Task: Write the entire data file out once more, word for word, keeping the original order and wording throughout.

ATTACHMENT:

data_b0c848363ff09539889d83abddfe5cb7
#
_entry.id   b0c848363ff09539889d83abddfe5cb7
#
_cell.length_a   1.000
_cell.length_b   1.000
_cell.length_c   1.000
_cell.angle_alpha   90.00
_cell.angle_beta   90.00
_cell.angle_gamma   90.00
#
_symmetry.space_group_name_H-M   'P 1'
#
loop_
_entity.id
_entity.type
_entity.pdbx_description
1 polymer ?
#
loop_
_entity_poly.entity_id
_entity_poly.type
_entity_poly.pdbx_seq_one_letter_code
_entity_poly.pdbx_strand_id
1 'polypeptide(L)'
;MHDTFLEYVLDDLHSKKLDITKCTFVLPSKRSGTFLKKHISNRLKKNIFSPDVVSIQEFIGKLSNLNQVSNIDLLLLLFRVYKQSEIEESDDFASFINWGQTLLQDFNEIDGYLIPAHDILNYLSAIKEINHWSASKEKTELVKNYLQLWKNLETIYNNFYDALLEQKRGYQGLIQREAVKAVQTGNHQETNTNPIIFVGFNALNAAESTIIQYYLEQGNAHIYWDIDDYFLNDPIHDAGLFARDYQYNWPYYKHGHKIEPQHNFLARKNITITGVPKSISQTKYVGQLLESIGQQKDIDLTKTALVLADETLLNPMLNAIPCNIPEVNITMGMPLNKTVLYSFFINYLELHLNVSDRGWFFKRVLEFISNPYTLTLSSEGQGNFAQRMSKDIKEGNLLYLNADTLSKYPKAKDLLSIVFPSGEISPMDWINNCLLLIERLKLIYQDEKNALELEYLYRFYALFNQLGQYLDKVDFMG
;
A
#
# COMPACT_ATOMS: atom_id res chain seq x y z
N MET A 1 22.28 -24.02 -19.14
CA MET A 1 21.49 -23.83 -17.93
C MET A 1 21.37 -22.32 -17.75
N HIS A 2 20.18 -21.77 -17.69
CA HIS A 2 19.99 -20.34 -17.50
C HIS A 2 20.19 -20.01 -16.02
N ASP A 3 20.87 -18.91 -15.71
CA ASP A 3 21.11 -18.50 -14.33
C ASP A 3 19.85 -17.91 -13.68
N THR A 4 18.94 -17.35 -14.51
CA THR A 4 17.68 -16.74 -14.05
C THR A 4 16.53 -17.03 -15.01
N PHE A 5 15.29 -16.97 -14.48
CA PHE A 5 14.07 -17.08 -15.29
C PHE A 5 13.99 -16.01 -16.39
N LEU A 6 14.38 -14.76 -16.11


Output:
data_b0c848363ff09539889d83abddfe5cb7
#
_entry.id   b0c848363ff09539889d83abddfe5cb7
#
_cell.length_a   1.000
_cell.length_b   1.000
_cell.length_c   1.000
_cell.angle_alpha   90.00
_cell.angle_beta   90.00
_cell.angle_gamma   90.00
#
_symmetry.space_group_name_H-M   'P 1'
#
loop_
_entity.id
_entity.type
_entity.pdbx_description
1 polymer ?
#
loop_
_entity_poly.entity_id
_entity_poly.type
_entity_poly.pdbx_seq_one_letter_code
_entity_poly.pdbx_strand_id
1 'polypeptide(L)'
;MHDTFLEYVLDDLHSKKLDITKCTFVLPSKRSGTFLKKHISNRLKKNIFSPDVVSIQEFIGKLSNLNQVSNIDLLLLLFRVYKQSEIEESDDFASFINWGQTLLQDFNEIDGYLIPAHDILNYLSAIKEINHWSASKEKTELVKNYLQLWKNLETIYNNFYDALLEQKRGYQGLIQREAVKAVQTGNHQETNTNPIIFVGFNALNAAESTIIQYYLEQGNAHIYWDIDDYFLNDPIHDAGLFARDYQYNWPYYKHGHKIEPQHNFLARKNITITGVPKSISQTKYVGQLLESIGQQKDIDLTKTALVLADETLLNPMLNAIPCNIPEVNITMGMPLNKTVLYSFFINYLELHLNVSDRGWFFKRVLEFISNPYTLTLSSEGQGNFAQRMSKDIKEGNLLYLNADTLSKYPKAKDLLSIVFPSGEISPMDWINNCLLLIERLKLIYQDEKNALELEYLYRFYALFNQLGQYLDKVDFMG
;
A
#
# COMPACT_ATOMS: atom_id res chain seq x y z
N MET A 1 22.28 -24.02 -19.14
CA MET A 1 21.49 -23.83 -17.93
C MET A 1 21.37 -22.32 -17.75
N HIS A 2 20.18 -21.77 -17.69
CA HIS A 2 19.99 -20.34 -17.50
C HIS A 2 20.19 -20.01 -16.02
N ASP A 3 20.87 -18.91 -15.71
CA ASP A 3 21.11 -18.50 -14.33
C ASP A 3 19.85 -17.91 -13.68
N THR A 4 18.94 -17.35 -14.51
CA THR A 4 17.68 -16.74 -14.05
C THR A 4 16.53 -17.03 -15.01
N PHE A 5 15.29 -16.97 -14.48
CA PHE A 5 14.07 -17.08 -15.29
C PHE A 5 13.99 -16.01 -16.39
N LEU A 6 14.38 -14.76 -16.11